In their wisdom, FIFA had decreed a ludicrous 2.30pm kick-off. Such was the dehydration that England's medical staff forbade even a solitary celebratory beer until 48 hours later. Not that Scholes drinks.

In the season after his epic visit to Stade Velodrome, Scholes was immense, finding the mark against Bayern Munich, Barcelona and Inter Milan in the Champions League before picking up a booking in the semi-final with Juventus that ruled him out of the final. The foul was on Didier Deschamps, who will be in the home dugout as Scholes returns to the scene of his global launching this week.

He has been back before, of course, losing with United in 1999, when William Gallas scored for Marseille. Scholes is not the type to dwell on past triumphs or rare failures; he goes from game to game, scoring and creating, occasionally flooring an opponent with a late challenge, a reminder of the steel that lurks amid the silk. No wonder United are so keen for him to follow Ryan Giggs, the one other survivor from the 99 trip, and sign a year's extension.

Even at 36, Scholes would surprise nobody in playing a pivotal role again, working in what should be the decisive area, central midfield. So experienced in Europe, Scholes and company are well versed in the art of excising the sting from fervent supports like Marseille's, frustrating them by keeping possession.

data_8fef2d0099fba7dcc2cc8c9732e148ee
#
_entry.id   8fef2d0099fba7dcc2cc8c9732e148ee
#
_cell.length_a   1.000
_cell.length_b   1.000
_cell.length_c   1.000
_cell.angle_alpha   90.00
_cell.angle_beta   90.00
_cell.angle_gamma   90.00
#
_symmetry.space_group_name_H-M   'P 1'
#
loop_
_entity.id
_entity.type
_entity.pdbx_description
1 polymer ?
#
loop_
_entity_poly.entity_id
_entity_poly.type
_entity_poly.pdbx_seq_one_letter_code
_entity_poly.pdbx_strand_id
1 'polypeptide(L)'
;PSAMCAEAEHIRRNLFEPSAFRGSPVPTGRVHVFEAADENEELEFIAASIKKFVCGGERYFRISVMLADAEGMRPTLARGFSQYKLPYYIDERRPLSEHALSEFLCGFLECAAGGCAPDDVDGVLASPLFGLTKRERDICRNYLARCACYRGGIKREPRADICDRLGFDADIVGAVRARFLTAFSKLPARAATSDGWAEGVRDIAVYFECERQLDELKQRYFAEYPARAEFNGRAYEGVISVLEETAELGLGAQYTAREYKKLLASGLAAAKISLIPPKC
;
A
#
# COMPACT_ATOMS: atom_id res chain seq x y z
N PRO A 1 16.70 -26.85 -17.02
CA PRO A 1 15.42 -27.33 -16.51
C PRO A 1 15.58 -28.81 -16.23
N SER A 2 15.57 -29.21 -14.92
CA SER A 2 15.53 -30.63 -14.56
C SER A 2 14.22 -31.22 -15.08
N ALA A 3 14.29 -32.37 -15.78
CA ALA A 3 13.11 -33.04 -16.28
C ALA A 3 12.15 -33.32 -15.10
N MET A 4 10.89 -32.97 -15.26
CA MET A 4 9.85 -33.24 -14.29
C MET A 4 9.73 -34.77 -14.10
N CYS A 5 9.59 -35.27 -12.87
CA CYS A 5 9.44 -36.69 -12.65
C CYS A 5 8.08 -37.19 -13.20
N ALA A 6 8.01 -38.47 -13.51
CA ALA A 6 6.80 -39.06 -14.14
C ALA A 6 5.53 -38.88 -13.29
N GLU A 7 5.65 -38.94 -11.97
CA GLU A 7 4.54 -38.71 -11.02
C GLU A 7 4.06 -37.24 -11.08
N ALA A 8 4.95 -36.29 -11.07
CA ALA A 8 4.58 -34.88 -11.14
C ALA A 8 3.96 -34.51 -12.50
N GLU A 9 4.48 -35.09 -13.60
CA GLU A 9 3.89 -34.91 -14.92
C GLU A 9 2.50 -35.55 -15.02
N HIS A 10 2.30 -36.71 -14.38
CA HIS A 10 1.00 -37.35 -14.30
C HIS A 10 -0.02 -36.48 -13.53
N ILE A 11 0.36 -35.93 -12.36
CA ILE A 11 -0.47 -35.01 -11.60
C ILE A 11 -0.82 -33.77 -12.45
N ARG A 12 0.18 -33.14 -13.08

The longer that Scholes and Darren Fletcher can retain the ball, the edgier it will become. Marseille's ground is arguably the best for atmosphere in France but it has febrile tendencies.

Witness recent tension. Marseille's fans can turn on their own team, as happened in the unconvincing win over Arles-Avignon on February 5. The impatience of the local populace was elegantly, and diplomatically, summed up "as more a cry of passion than a stupid or wicked attack" by Marseille's official chronicler. "There is no divorce," emphasised Deschamps of the relationship between terrace and terrain. If Marseille's ultras do fall out with Deschamps' team, Scholes could be named in the divorce.

Second-guessing Alex Ferguson's European line-ups is a hazardous pastime but he often plays one up in the bigger games, flooding central midfield. Scholes, Fletcher and possibly Anderson could operate behind Wayne Rooney (with Nani and Giggs wide). Ferguson could be bold, chasing the away goals by starting Dimitar Berbatov as well as Rooney, but this is no night to gamble. This is a night for Rooney to be running hard, closing down defenders, forcing errors that allows United's midfielders to counter-attack. With Wigan Athletic away next weekend, Ferguson can rotate his strikers.